The latest U.T. Southwestern projection shows Dallas County is on track to report roughly 1,100 new cases a day by Nov. 6
Around the country, people are bracing for a third surge of COVID-19 cases. As they do, Parkland Hospital’s lead nurse said if the current trends don’t change, it’s likely the healthcare system will be overwhelmed.
“I have some concerns that we’re going to get to a place where we’re going to start overwhelming everything again, and there will be more patients and maybe not enough hospital beds and not enough nurses and physicians to help care for where we’re at,” said Senior Vice President of Nursing and Surgical Services Samantha Rowley.
For now, Parkland said it has what it needs to treat its 73 COVID-19 patients, though that number is twice as high as it was just four weeks ago.
In its intensive care unit, Parkland still has the capacity to care for twice as many of the 21 people who are currently intubated.
Though for the healthcare workers who’ve already experienced their fair share of heartbreak, they hope it won’t be needed.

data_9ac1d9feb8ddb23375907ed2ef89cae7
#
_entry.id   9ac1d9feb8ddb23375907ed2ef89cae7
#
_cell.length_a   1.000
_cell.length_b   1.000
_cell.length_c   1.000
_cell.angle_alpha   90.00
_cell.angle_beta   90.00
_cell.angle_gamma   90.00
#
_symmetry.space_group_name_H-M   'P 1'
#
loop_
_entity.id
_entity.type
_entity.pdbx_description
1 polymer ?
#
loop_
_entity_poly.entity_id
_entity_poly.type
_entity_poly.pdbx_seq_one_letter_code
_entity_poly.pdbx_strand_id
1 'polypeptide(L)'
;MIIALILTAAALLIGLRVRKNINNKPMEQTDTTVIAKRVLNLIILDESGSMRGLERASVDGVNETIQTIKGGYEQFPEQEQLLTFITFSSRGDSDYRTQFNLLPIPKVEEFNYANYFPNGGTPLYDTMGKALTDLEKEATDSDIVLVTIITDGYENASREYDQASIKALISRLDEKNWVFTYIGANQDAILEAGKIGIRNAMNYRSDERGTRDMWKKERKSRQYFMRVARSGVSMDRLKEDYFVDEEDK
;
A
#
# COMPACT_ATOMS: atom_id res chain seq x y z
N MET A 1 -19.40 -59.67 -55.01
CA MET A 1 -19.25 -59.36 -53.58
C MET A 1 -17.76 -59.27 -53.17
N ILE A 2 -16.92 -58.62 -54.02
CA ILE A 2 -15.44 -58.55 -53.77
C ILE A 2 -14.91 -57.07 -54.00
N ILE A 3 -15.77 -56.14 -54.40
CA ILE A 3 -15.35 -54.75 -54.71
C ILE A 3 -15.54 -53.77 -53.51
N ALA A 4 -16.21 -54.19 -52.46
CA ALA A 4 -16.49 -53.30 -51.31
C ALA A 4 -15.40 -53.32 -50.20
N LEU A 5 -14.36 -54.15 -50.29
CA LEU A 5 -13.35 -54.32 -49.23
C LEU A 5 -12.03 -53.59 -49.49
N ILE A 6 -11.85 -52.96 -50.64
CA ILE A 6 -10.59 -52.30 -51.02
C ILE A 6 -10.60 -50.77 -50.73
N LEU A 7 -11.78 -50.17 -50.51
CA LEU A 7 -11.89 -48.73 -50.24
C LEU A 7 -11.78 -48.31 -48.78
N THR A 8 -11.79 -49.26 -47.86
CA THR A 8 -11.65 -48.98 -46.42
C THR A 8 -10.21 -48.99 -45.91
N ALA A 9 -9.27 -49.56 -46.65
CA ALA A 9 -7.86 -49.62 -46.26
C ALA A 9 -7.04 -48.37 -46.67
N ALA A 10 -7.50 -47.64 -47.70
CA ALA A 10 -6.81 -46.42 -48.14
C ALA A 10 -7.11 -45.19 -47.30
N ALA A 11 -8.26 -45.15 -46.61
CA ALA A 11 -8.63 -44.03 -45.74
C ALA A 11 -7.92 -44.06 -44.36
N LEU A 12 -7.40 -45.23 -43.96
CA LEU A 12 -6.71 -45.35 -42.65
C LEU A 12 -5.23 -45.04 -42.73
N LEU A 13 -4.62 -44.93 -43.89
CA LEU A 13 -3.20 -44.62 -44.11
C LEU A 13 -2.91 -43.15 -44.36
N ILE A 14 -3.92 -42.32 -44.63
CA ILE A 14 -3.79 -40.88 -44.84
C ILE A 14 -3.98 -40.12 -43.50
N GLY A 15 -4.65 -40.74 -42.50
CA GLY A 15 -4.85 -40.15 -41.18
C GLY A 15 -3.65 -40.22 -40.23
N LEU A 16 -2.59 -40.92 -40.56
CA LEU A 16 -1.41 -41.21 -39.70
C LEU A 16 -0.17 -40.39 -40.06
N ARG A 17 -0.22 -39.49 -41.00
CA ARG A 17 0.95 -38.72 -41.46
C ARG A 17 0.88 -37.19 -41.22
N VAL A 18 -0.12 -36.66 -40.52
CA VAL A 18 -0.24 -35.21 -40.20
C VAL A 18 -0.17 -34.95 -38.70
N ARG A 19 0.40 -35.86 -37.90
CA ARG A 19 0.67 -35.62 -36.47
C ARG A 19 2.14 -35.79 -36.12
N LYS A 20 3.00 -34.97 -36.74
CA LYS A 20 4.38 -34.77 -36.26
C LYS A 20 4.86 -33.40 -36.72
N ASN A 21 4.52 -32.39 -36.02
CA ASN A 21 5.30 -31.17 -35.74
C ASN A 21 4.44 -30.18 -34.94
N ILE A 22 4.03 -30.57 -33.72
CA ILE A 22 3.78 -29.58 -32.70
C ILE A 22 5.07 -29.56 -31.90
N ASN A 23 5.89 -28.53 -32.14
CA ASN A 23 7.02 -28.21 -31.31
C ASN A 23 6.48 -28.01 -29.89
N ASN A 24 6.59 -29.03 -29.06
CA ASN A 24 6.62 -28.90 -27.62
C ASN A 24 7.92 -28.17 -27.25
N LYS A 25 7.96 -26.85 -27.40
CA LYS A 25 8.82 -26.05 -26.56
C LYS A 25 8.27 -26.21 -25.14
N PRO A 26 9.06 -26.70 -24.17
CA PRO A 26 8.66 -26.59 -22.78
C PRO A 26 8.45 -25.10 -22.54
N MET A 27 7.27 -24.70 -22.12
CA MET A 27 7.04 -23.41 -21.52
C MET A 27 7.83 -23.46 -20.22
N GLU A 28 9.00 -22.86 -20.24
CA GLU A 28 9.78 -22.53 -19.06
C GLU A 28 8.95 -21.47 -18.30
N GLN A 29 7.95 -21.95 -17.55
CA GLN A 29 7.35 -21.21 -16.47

"COVID has been a big reminder to how vulnerable life is. It's a disease that can pluck someone out of a crowd that is 25 and healthy and you think they're going to be fine, that requires them to be placed on mechanical ventilation and about 10 other machines and then not survive,” said Rowley.
Though not every story at Parkland has been one of loss, as cases climb, Rowley said the good is often outweighed by the bad.
"To watch mothers and children say goodbye to people they shouldn't have to say goodbye to, to see families… You know, we see a husband and a wife admitted and you know, they're talking and they’re fine and then they have a demise. And then to tell their families, ‘I'm sorry. You've lost both of your parents.’ Or to see a father stand there and hold his daughter's hand while she passes is not okay,” said Rowley.
The latest U.T. Southwestern projection shows Dallas County is on track to report roughly 1,100 new cases a day by Nov. 6.
Rowley urged people to continue following the recommended protocols like wearing masks and keeping six feet of distance to help flatten the curve.